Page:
The science behind adultery
The recent hack of AshleyMadison.com has philanderers scrambling. The site started in 2001 and is an online dating service that is marketed to people who are married or in a committed relationship.
The number of cheaters that have created profiles on AshleyMadison.com is staggering; Winnipeg has a reported 47,202 accounts (6.6% of the population).
In 2010 James Hare, professor in the department of biological sciences, took a look at publicly accessible Ashley Madison profiles to determine how users conform to sexual stereotypes. The findings were published in the journal Evolutionary Psychology. Hare’s research concluded that users seeking relationships on Ashley Madison conform to sexual stereotypes. For example, Hare writes,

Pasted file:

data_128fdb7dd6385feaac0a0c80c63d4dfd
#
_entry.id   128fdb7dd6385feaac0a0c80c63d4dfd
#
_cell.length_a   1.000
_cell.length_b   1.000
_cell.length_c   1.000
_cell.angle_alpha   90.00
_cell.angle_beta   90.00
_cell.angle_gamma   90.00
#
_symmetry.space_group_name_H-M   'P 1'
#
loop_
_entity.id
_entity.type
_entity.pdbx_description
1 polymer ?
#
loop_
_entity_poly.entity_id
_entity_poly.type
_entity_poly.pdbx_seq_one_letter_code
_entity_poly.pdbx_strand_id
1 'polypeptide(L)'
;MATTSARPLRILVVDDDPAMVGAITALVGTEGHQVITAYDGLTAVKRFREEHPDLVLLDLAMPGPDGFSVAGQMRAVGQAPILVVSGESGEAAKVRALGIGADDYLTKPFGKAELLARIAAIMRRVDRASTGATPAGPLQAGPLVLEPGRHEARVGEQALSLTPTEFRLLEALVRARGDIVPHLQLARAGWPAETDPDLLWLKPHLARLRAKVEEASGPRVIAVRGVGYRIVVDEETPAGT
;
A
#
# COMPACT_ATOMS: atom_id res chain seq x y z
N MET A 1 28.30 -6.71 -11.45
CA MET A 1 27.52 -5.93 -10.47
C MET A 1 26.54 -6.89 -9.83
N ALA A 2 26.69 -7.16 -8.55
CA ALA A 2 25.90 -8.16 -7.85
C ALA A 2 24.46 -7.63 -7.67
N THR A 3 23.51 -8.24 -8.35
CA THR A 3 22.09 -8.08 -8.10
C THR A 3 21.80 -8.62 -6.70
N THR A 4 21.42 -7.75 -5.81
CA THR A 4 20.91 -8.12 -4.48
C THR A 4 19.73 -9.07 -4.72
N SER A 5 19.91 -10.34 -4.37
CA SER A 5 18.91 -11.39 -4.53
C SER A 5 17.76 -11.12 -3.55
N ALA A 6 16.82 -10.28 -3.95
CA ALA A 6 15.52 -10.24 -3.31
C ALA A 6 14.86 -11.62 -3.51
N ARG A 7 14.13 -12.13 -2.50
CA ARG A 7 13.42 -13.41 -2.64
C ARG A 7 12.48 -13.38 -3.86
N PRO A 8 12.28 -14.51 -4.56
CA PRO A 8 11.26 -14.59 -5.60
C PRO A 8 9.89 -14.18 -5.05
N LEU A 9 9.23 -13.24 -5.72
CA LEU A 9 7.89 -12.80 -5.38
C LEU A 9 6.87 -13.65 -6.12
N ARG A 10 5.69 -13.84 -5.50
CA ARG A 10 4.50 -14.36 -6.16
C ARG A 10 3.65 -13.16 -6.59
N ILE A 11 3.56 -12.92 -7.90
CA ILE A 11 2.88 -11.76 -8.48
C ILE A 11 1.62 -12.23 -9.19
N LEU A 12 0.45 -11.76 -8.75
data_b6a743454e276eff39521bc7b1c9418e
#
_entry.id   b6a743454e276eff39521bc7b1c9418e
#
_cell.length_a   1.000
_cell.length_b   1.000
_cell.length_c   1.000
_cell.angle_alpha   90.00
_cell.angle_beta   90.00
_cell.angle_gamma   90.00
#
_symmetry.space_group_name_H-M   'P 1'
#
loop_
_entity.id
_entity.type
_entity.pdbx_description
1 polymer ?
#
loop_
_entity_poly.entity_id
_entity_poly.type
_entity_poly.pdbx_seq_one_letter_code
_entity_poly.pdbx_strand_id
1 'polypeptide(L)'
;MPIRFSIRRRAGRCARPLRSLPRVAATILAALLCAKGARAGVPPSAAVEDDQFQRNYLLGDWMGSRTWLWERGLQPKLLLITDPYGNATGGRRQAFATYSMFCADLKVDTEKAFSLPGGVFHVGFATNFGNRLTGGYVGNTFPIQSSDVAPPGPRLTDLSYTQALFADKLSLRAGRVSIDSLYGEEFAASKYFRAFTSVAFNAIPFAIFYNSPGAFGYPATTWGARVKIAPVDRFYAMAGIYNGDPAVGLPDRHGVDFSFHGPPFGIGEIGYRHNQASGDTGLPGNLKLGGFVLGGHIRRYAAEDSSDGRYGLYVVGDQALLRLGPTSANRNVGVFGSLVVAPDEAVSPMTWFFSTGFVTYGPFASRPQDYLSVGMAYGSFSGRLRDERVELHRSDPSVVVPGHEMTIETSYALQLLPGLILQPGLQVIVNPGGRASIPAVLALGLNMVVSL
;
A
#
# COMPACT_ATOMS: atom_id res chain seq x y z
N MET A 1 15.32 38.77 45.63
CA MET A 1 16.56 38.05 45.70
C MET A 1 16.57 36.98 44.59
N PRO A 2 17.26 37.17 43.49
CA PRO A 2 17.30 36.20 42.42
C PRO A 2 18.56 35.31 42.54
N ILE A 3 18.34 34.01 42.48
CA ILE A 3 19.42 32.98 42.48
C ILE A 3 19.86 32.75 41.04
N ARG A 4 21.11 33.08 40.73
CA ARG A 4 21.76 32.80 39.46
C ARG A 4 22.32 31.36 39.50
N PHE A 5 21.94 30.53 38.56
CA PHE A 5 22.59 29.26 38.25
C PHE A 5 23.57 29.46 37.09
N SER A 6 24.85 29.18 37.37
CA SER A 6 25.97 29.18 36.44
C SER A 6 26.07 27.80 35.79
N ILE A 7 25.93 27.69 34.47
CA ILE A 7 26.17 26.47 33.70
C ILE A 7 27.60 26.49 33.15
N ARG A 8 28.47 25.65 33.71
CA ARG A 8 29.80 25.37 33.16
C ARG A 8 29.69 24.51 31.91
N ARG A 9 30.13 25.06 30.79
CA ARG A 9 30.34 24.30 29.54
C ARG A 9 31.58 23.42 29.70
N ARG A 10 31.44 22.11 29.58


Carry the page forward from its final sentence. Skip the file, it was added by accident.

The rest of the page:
“The relationship status of advertisers was not independent of advertiser sex, with attached males advertising for partners more frequently than attached females. Limits on the nature of the relationship were also significantly affected by the sex of the advertiser, with males advertising “anything goes” significantly more often than females, and females showing a trend toward more frequent advertisement for long term relationships than males.”
The most vivid example of promiscuity in recent popular culture is that of Don Draper, a character in the popular TV show Mad Men. Hare provides one explanation of why someone like Don Draper would cheat on his partner.